From Bob Ciura: Investors looking for dividend stocks should take a closer look at the technology sector. This may come as a surprise recommendation, since the tech sector has not typically been a good source of dividend stocks. But a lot has changed in recent years.
The bad memories of the 1999-2000 tech bubble may scare investors away from tech stocks, but America’s tech industry has come a long way since then. Large-cap tech blue chips are no longer the speculative bets they used to be. Many are very large, well-established companies that generate huge free cash flow and hold excellent balance sheets.
Hidden Tech Stock is a Gem
Texas Instruments probably flies under most investors’ radars. It does not get much coverage in the press. But this hidden tech stock is very worthy selection for dividend investors, because it generates huge amounts of cash and management is committed to returning 100% of free cash flow to investors through dividends and share repurchases.
Texas Instruments has increased its dividend for 12 years in a row and has reduced its shares outstanding by more than 40% since 2004.
Texas Instruments is highly profitable. Last quarter, the company posted earnings per share of $0.76 per share, which was a 17% year over year increase. Total revenue increased 1.3% to $3.27 billion for the quarter. The company beat analyst expectations on the top and bottom lines. On average, analysts had expected $3.2 billion of revenue and $0.73 per share of earnings.
Texas Instruments’ stock jumped after last quarter’s earnings, and its performance over the past several months has been very impressive. The stock has is up 27% year-to-date, a far better return than the S&P 500.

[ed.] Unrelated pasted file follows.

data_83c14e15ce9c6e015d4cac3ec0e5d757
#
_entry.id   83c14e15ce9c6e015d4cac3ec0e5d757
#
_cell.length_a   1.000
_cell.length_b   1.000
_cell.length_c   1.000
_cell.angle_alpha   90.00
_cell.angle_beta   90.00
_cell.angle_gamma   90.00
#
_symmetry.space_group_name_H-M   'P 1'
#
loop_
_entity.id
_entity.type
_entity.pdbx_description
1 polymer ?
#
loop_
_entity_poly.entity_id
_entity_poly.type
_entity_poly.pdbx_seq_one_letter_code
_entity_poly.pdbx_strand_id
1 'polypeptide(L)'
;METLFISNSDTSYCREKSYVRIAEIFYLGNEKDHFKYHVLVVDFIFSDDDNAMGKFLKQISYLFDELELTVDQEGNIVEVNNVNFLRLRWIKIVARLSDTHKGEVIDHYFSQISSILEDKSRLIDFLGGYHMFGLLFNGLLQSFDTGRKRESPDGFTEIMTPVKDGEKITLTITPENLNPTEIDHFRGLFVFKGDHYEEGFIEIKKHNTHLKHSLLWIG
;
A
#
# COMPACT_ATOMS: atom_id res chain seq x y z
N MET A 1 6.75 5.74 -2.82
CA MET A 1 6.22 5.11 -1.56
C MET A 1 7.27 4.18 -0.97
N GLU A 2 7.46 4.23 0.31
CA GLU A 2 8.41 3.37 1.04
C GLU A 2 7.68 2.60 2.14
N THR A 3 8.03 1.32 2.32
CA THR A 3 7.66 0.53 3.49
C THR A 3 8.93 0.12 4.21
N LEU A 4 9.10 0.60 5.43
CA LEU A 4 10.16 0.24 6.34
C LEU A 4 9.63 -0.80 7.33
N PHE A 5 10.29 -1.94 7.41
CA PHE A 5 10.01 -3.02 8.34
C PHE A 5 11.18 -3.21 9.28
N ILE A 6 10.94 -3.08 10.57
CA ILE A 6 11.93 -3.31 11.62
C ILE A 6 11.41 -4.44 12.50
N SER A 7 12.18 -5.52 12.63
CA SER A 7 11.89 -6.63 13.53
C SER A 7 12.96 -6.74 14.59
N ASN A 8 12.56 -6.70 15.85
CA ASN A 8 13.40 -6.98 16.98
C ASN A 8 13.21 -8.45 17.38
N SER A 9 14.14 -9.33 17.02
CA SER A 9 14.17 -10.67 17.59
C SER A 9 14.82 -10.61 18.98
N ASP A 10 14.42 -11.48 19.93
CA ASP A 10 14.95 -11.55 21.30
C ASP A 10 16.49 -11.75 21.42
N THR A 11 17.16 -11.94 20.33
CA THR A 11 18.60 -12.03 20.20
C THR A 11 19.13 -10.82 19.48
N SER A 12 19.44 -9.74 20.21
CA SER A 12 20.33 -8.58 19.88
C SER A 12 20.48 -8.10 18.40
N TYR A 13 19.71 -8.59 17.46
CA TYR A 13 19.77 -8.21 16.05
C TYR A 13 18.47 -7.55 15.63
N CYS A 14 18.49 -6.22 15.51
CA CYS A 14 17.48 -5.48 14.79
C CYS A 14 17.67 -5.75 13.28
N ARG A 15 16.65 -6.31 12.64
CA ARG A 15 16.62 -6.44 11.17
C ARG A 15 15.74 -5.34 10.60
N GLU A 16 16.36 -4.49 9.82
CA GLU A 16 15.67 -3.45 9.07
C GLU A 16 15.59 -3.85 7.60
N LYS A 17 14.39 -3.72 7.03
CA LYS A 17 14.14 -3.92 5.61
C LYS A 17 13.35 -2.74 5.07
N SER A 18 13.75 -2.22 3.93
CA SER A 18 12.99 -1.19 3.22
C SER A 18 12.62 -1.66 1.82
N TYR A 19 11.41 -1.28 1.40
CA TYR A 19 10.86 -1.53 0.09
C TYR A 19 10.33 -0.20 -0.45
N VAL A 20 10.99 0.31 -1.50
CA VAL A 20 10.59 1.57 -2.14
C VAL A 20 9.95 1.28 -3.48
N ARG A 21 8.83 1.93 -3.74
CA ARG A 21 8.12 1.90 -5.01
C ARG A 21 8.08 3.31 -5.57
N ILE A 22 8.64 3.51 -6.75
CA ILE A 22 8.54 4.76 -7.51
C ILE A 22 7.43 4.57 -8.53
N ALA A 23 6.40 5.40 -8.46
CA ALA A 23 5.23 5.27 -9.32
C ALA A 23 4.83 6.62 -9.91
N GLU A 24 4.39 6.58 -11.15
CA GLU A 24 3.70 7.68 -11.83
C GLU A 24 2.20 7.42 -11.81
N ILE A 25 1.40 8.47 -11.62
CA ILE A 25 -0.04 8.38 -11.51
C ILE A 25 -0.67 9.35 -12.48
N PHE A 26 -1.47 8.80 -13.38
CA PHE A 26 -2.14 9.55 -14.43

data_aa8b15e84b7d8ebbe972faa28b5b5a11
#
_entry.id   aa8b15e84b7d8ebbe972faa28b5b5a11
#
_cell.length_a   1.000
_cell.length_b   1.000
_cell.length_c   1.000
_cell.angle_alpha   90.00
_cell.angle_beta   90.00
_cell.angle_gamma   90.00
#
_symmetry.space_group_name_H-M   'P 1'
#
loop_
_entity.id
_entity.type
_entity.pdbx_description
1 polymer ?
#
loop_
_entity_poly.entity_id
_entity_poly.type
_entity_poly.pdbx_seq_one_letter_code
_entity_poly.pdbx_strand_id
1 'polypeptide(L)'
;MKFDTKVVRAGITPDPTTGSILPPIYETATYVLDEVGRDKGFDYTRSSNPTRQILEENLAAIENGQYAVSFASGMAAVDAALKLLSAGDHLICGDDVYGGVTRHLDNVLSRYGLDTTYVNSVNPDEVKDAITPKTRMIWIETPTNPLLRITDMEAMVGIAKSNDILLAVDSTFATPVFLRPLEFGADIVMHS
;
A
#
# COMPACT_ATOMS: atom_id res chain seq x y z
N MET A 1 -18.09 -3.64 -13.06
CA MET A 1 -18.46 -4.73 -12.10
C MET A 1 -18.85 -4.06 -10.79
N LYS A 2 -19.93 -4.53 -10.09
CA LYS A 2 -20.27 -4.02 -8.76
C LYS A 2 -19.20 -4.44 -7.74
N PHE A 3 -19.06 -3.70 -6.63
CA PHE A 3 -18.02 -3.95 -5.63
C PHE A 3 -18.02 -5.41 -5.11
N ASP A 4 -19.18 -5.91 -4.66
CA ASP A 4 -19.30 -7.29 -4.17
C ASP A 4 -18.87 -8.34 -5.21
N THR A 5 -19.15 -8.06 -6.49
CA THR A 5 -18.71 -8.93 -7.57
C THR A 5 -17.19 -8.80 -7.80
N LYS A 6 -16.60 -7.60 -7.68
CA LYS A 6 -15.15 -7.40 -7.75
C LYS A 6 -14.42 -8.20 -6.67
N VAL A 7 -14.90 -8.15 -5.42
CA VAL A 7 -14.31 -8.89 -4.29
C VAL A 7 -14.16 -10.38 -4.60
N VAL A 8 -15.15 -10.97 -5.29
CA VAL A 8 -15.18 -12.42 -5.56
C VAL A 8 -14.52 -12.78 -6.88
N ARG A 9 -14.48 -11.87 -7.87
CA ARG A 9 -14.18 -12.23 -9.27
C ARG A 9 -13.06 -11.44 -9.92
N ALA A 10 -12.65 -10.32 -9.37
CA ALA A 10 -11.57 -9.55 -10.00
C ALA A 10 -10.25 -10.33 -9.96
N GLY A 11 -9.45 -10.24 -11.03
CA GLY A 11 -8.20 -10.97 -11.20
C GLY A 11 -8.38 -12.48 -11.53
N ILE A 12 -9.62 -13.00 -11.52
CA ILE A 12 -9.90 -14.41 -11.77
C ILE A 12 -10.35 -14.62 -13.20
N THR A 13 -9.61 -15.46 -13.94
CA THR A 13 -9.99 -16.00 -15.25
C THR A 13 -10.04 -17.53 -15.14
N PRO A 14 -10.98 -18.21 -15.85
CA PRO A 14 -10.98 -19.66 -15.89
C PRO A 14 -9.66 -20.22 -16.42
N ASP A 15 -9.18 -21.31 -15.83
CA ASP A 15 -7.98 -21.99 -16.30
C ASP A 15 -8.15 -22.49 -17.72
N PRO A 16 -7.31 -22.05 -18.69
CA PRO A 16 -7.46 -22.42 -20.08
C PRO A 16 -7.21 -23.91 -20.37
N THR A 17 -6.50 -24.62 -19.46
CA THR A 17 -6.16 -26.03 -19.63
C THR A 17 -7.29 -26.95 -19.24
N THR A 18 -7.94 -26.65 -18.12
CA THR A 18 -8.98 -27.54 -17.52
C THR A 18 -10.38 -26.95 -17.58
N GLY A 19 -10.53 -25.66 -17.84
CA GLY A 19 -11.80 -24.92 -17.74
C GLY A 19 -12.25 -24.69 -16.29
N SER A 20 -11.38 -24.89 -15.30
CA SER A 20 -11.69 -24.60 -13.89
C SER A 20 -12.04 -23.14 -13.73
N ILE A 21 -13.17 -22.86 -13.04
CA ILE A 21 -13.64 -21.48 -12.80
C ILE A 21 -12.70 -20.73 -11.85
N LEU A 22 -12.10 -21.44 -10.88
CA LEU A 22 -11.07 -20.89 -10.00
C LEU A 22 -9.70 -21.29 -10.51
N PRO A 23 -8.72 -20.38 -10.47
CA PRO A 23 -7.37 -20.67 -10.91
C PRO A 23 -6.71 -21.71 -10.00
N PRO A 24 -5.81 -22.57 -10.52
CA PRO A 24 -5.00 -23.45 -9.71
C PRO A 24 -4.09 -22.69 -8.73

The main reason why Texas Instruments’ stock has performed so well is because it is rapidly growing revenue and earnings, thanks to its decision to focus on its core strategic initiatives.
This Stock’s Unique Advantage
Texas Instruments generates a lot of free cash flow, and since it does not have a lot of debt to worry about, its cash is piling up on the balance sheet. At the end of last quarter, the company held $2.5 billion in cash, equivalents, and short-term investments on the balance sheet.
In addition, Texas Instruments has a unique advantage over most other tech stocks, which is that 80% of its cash on hand is held within domestic entities. Consider that many other technology stocks hold the majority of their cash overseas. Those companies cannot reach that cash without facing a stiff repatriation tax.
Texas Instruments has no such impediment, and as a result investors can expect the company to continue its streak of dividend growth and increasing share buybacks.
Shift in Focus Pays Dividends
A few years ago, Texas Instruments decided to sell off certain businesses that were not growing, and at the time were deemed unessential for the future strategy of the company. One particular area the company got out of was its legacy wireless business.
In turn, the company decided to steer future investment toward analog and embedded processing, where it felt it held the strongest competitive advantage. For example, Texas Instruments has a long-standing policy in these businesses to acquire manufacturing assets as cheaply as possible, to maximize return on invested capital.
Today, analog and embedded processing represent more than 80% of Texas Instruments’ total revenue. This strategy shift is paying off for the company. As of last quarter, Texas Instruments’ trailing 12-month free cash flow rose 7% to $3.9 billion.
Dividend Growth Ahead
Texas Instruments stock has a 2.2% dividend yield, which is slightly above the 2% average dividend yield of the S&P 500. And, future dividend growth is highly likely, as the company is highly profitable, and holds most of its cash in the U.S.
The hidden tech stock might go relatively unnoticed in the tech sector, but investors looking for a solid dividend growth pick should take a closer look at Texas Instruments.
This article is brought to you courtesy of Wyatt Investment Research.